| Talk time
New Delhi, June 6: The Union communications ministry has finally come out with the notification that allows private telecom operators — both basic and cellular players — to consolidate their operations through mergers and demergers that involves splitting up their licences circle-wise.
The notification, which puts the official seal on decisions in this regard that were taken by the Union Cabinet back in March, however, comes with a rider: no company will be allowed to create a monopoly by snapping up its rival’s licence in the same circle.
The rider scuppers plans of some telecom companies which were thinking of consolidating operations by buying out their rivals — especially in the small and less lucrative circles. This was one of the major demands made by companies like Bharti which offers mobile services in 15 out of 22 circles in the country.
Senior communications ministry officials said the notification sent last week also incorporated a few clauses to maintain competitiveness in the telecom sector and pre-empt the creation of a monopoly in the market.
“While the operators can merge and demerge, the department of telecommunication (DoT) has prohibited acquisition within the same service area (intra-circle) by amending a clause relating to transfer of licence. This will prohibit a licensee in a circle from acquiring another licence in the same circle,” sources said.
Sources said the other concern was spectrum allocation which is limited. The cellular players in the large circles almost use the entire spectrum band to provide their value-added services and could see an acquisition of a smaller rival — there are four operators allowed per circle — to increase the spectrum at their command. The decision to prohibit intra-circle licence buyouts is also designed to pre-empt spectrum bundling by the dominant player in the market.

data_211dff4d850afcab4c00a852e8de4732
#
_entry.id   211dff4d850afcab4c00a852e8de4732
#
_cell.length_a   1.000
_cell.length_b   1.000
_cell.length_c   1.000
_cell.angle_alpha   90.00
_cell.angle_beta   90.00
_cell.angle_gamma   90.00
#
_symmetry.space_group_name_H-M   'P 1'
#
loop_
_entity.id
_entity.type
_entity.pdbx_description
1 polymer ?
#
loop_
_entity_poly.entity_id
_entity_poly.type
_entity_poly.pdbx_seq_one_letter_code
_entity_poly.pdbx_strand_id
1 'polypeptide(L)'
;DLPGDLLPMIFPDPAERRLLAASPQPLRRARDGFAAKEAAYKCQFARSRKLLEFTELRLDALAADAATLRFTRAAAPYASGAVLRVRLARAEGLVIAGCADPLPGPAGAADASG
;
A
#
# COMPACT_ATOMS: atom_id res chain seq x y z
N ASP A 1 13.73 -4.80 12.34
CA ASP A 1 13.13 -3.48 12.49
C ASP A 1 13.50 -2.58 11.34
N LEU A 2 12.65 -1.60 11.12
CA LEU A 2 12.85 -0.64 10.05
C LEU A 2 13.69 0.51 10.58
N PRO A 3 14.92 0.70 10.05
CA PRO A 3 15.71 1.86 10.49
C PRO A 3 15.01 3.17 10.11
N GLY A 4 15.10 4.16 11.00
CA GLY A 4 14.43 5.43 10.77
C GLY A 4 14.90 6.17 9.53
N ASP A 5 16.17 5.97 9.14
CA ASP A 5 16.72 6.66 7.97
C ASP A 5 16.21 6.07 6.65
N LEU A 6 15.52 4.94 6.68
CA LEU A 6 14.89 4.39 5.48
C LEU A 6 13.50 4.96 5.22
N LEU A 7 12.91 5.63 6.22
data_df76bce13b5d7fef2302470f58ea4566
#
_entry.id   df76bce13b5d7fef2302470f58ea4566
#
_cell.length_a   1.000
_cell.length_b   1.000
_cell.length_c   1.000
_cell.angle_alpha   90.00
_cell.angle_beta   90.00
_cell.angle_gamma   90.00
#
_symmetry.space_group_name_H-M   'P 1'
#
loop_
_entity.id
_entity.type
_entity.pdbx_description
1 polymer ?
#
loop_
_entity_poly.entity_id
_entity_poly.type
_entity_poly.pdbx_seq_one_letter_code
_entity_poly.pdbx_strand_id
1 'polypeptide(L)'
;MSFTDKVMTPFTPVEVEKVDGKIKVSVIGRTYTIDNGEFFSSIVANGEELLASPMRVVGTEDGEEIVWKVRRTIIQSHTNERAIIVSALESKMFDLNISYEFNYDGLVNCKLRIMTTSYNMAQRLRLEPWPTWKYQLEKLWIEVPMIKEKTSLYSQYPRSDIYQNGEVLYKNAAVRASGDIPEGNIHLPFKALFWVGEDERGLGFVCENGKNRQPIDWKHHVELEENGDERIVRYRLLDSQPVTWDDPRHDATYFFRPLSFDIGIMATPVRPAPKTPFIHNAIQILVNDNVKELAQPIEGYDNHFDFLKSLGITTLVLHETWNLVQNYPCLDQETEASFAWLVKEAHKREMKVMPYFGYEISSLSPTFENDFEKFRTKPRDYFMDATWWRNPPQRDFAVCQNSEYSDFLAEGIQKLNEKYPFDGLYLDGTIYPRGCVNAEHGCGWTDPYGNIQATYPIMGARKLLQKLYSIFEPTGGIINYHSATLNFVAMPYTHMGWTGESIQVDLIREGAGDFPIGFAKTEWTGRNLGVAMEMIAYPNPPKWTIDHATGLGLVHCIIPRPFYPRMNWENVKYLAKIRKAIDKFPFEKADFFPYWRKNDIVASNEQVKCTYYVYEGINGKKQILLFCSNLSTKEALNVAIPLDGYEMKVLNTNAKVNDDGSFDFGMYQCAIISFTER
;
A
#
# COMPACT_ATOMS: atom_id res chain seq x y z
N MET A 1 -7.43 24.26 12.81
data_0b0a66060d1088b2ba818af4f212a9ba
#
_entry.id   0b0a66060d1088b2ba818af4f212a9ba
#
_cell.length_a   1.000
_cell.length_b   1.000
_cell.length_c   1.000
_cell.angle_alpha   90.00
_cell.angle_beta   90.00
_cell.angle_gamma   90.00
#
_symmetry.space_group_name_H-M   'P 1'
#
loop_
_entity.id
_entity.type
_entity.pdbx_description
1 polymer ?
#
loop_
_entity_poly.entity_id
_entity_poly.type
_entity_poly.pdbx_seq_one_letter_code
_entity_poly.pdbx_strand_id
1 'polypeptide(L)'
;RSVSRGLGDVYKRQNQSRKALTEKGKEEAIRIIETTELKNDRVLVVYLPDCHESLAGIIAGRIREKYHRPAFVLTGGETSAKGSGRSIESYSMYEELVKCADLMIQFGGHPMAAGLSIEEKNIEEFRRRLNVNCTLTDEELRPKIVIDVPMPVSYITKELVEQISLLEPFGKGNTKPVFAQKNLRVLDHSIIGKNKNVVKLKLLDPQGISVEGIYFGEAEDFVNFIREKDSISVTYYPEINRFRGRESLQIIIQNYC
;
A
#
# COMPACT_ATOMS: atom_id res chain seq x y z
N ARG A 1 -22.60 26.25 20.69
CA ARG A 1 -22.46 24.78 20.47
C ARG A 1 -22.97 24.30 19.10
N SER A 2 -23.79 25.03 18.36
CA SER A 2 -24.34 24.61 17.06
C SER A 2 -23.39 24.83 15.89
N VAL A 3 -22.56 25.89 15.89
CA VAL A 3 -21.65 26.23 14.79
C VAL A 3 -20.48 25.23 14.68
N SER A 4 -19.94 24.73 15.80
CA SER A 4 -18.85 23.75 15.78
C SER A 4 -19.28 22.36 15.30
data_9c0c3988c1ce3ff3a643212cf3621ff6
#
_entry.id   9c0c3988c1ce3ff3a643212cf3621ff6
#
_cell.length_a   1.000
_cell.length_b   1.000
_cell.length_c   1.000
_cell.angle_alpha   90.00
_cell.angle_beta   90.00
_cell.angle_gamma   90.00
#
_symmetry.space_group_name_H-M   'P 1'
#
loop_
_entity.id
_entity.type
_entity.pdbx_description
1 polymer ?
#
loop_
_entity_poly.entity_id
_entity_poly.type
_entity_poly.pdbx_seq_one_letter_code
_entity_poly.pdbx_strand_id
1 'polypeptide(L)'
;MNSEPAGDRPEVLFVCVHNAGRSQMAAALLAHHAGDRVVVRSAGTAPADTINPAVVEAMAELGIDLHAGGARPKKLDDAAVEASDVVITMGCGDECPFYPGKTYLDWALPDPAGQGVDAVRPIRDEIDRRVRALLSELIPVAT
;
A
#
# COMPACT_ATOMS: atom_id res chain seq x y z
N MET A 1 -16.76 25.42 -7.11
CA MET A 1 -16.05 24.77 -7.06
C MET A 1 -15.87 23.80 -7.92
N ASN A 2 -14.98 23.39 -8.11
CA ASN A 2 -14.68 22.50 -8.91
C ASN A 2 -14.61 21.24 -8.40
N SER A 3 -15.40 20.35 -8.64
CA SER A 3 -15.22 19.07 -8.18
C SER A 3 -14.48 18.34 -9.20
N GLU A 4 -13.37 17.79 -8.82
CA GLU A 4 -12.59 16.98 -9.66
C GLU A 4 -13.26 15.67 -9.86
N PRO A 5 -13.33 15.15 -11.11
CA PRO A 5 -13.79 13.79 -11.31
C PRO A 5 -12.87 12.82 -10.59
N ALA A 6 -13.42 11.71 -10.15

“Further all incomplete obligations like roll-out of village public telephones would also be transferred to the new licensee. This will also act as a deterrent,” sources added.
In March, the group of ministers on telecommunication and later the Union Cabinet had approved the proposal to amend the licence to allow merger, de-merger and acquisition of telecom companies.
Under the licences issued to the cellular mobile telephone service and basic telephone service issued in 1994, the companies were barred from assigning the licence or transferring it. The companies with the licences were barred from creating any third party right in any manner whatsoever.
A five-year lock-in period was also prescribed during which the equity structure of the licensee company was not permitted to be changed.
Bharti Group was the first company to approach the DoT seeking to merge its four cellular companies operating in India under Bharti Cellular Ltd, less than a fortnight after the government cleared the transfer of licence for mergers and de-mergers.